There are a few nitpicks, perhaps. The step-by-step tutorial approach makes the book far more suited to being read through rather than as a reference, but since this is the first book available (AFAIK), I think that's probably a good choice. I would have liked to see Ubuntu covered in the installation section (the author covers compilation/installation on SuSe and Slackware), although the book's target audience shouldn't have any trouble adapting the instructions for their distro of choice. The writing and grammar are a little quirky, and a glossary would have been useful. But, these are really minor points.
Overall, I think the book has a lot to offer anyone who is using, or thinking of using Zabbix as their monitoring solution. If I hadn't been given a copy, I'd probably buy it.
Posted by digitalronin at 11:01 am
I've just written a couple of simple ruby classes to help dump a mysql database without locking tables for extended periods.
In particular, some of my tables contain lots of date-based data which is not changed after the day it was created. The classes can be told to dump such data one day at a time, and won't dump a day that has already been dumped.
Check it out on github;
I hope people find it useful.
Posted by digitalronin at 3:59 pm
Scaling an application usually involves adding processing nodes. This means you end up with valuable data (e.g. server logs) existing on multiple different machines. Very often, we want to mine those logs for useful information.
One way to do this would be to put all the logs in one place and run some kind of computation over all the data. This is relatively simple, but it really doesn't scale. Pretty soon, you reach the point where the machine which is analysing a day's worth of log data is taking more than a day to do it.
Another way is to let each processing node analyse its own logs, and then have some way to collate the analysis from each node to find the overall answer you're looking for. This is a more practical solution for the long term, but it still has a couple of problems;
1. A processing node should be processing - i.e. doing the task for which it was created. Ideally, you wouldn't want to bog it down with other responsibilities. If you do, you probably need to make the node more powerful than it needs to be in order to carry out its primary task, so you're paying for extra capacity just in case you want to run a log analysis task.
2. In the case of log data in particular, keeping the logs on the node which created them generally means you have to keep the node around too. This makes it awkward to remove nodes if you want to scale down, or replace nodes with better nodes, because you have to worry about copying the logs off the node and keeping them somewhere.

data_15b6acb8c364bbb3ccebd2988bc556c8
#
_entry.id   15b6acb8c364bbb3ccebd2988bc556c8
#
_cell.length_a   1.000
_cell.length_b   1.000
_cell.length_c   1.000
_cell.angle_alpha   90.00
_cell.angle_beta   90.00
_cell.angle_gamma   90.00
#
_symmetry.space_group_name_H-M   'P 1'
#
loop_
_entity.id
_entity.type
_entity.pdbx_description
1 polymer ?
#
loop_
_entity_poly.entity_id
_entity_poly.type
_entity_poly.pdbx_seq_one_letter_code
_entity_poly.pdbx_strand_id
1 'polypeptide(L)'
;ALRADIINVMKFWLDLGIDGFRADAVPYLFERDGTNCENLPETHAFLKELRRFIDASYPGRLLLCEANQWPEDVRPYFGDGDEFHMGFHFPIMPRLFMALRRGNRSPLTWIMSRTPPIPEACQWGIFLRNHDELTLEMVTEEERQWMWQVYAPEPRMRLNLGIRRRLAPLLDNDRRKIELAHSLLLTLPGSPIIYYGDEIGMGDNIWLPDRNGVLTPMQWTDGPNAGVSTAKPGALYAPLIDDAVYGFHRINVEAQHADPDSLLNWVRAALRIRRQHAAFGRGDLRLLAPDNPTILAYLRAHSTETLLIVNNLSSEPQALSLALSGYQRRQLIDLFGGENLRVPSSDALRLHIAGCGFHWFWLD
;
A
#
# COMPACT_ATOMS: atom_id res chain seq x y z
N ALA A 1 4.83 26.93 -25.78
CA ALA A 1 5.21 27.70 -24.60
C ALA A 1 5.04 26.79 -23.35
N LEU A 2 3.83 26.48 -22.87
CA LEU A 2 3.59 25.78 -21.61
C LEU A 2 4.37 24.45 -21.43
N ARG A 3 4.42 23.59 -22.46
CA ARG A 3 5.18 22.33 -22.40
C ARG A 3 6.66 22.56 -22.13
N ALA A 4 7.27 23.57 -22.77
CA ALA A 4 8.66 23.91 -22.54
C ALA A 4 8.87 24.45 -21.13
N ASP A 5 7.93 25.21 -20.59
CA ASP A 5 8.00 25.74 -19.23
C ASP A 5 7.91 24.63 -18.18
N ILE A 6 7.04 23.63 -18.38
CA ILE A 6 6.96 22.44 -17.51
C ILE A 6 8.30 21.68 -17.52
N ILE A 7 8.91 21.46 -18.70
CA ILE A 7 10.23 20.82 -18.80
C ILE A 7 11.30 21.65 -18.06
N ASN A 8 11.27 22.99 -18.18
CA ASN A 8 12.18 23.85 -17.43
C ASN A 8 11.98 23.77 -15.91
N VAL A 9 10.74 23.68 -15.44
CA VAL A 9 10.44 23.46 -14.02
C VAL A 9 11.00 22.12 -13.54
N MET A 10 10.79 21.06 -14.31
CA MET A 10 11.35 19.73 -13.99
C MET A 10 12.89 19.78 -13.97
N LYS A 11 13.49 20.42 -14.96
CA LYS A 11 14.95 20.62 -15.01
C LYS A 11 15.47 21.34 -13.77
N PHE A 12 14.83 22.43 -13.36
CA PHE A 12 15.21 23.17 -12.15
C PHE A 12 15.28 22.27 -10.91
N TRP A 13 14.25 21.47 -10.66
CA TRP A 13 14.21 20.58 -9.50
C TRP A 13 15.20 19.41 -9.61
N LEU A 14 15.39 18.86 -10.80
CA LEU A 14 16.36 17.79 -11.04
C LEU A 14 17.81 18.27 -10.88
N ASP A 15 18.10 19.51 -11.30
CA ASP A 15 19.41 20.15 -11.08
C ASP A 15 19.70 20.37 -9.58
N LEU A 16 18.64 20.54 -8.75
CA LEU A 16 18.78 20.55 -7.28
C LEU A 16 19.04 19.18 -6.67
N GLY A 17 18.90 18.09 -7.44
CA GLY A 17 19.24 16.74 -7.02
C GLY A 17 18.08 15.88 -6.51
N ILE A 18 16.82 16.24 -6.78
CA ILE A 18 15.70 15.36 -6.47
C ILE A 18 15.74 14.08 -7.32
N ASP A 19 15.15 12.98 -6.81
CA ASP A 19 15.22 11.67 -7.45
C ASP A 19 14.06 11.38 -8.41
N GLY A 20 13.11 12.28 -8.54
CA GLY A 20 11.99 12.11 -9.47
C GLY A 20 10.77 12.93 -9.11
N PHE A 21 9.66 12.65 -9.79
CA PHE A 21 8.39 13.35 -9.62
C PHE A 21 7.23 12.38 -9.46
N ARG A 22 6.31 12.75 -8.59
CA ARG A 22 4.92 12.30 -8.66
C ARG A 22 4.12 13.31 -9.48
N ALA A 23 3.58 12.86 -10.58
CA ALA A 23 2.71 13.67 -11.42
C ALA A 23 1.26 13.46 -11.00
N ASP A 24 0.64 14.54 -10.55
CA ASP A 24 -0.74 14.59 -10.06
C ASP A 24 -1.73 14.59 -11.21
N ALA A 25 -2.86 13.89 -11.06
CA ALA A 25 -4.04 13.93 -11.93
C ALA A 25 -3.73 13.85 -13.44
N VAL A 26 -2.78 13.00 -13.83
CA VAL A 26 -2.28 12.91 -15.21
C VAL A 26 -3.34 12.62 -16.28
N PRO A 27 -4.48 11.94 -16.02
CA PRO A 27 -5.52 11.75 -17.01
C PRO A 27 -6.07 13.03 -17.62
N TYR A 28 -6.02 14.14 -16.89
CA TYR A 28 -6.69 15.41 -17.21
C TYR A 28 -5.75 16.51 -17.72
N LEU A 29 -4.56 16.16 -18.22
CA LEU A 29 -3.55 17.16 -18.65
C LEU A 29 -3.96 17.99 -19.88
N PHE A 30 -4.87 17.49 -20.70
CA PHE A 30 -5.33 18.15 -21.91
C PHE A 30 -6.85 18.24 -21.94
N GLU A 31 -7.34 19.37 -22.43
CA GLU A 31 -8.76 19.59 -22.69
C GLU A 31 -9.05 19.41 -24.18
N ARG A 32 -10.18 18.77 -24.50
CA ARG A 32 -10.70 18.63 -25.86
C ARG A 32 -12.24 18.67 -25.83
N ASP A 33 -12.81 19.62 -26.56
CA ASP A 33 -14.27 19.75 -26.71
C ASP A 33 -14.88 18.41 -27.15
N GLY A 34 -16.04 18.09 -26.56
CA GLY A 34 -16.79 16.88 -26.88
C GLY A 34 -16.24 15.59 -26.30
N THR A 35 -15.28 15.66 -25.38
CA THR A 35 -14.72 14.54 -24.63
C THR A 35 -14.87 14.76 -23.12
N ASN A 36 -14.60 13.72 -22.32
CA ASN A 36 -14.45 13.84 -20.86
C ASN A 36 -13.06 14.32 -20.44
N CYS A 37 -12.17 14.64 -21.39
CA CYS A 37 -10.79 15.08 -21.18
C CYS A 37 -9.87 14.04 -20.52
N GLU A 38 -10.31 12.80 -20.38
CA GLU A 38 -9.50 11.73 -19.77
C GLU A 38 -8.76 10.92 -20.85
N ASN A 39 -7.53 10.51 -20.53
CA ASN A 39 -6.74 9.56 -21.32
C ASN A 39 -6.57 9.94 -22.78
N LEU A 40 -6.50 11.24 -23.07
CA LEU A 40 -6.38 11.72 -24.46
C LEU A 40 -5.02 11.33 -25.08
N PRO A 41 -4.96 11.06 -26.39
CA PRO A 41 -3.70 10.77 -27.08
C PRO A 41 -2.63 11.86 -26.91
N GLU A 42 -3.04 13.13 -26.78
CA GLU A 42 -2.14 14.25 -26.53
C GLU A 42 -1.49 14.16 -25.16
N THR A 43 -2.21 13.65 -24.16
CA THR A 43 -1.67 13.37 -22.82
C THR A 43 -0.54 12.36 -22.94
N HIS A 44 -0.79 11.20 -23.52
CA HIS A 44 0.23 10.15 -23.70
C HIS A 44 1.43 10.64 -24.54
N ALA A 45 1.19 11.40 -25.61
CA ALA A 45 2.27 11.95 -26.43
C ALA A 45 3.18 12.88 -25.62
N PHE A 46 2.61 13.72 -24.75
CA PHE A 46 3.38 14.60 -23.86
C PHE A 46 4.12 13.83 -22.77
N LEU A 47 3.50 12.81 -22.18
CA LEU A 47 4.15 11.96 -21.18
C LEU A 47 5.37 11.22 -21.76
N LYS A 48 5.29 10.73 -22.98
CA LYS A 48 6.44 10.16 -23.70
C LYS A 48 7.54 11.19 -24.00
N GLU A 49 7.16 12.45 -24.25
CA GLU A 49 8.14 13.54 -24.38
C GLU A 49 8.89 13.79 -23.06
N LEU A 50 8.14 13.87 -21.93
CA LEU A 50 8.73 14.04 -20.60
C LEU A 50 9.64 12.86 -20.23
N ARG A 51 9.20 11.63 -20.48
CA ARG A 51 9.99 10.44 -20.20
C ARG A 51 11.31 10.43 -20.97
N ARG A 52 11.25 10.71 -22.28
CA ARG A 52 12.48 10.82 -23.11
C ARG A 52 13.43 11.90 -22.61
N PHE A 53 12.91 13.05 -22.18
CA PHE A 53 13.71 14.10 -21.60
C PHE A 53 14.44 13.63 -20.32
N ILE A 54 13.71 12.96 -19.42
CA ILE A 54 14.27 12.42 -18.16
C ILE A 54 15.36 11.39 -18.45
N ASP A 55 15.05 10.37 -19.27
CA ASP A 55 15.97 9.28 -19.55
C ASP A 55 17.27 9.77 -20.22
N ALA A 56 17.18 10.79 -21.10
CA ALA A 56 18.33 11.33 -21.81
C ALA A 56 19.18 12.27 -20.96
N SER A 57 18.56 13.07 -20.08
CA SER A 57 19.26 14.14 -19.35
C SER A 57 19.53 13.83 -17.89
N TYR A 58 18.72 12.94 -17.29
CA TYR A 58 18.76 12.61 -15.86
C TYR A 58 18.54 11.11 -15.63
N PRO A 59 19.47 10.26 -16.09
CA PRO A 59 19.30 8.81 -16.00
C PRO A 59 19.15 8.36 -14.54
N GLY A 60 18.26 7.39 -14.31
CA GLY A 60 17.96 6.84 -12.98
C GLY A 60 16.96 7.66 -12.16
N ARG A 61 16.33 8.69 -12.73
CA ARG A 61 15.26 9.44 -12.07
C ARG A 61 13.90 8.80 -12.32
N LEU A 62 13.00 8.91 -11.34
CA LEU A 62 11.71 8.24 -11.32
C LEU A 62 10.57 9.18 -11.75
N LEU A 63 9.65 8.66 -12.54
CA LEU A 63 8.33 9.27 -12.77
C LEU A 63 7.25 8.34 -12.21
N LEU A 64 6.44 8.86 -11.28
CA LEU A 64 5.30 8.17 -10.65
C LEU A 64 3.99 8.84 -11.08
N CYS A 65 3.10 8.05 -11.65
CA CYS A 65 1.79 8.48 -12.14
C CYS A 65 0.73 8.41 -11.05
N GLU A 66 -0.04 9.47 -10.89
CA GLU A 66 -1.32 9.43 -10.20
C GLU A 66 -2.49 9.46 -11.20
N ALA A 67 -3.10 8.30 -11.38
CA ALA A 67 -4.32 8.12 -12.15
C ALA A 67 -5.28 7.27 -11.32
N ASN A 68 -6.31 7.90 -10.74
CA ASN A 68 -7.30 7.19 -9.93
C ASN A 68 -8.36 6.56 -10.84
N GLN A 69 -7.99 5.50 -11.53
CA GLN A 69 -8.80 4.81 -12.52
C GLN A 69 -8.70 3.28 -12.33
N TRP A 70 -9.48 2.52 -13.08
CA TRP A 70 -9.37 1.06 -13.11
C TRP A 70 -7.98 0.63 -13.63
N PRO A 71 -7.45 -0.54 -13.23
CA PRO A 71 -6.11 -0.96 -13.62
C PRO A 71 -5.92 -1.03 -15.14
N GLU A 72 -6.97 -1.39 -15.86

It would be nice if we could have each node push its logs into something like Amazon S3 for storage, and spin up a distributed computing task whenever we want to run some analysis. Amazon Elastic Map Reduce (EMR) is designed to work in exactly this way, but the learning curve for writing map/reduce job flows is pretty steep - particularly if you're used to writing simple scripts to get useful information out of log data.
As of October 1st 2009, Amazon EMR supports Apache Hive, which makes things a lot easier.
What is Hive?
The proper answer is here.
The way I think of Hive is that it lets you pretend that a whole mess of semi-structured log files are actually big database tables, and then helps you run SQL-like queries over those tables. All this without having to actually insert the data into any kind of table, and without having to know how to write distrubuted map/reduce tasks.
Using Hive with Amazon EMR
This is a very basic introduction to working with Hive on Amazon EMR. Very basic because I've only just started looking into this myself.
You will need to be signed up for Amazon Web Services, including S3 and Elastic Map Reduce.
I'm going to go through part of an exercise from the Cloudera Introduction to Hive, which I strongly recommend working through. That training exercise uses a Cloudera VMWare virtual appliance running Hive. Here is how to I did a similar task using Hive on Amazon EMR.
For this exercise, we're going to take a data file consisting of words and the frequency of occurrence of those words within the complete works of William Shakespeare. The file consists of a number of lines like this;
The first value is an integer saying how many times the word occurs, then a tab character, then the word. This file is generated by an earlier exercise in one of the Cloudera Hadoop tutorials. If you don't feel like running through those exercises, just generate a file containing a bunch of numbers and words, separated by a tab character, and use that.
Upload the data to S3
Before we can analyse the data, we need it to be available in S3. Create a bucket called "hive-emr", and upload your data file into it using the key "/tables/wordfreqs/whatever". In my case, I have the tab-delimited text file in;
NB: The S3 path "hive-emr/tables/wordfreqs" is going to be our Hive table. If you're unfamiliar with S3, "hive-emr" is the name of our bucket, and 'tables/wordfreqs/shakespeare.txt' is the key whose value is the contents of our "shakespeare.txt" file.
Everything in the 'directory' "tables/wordfreqs/" (which isn't really a directory, but we can pretend it is) must be parseable as data for our table, so don't put any other types of file in there. You could, if you wanted, have more than one tab-delimited text file though, and all of the data in all of those files would become records in the same Hive table.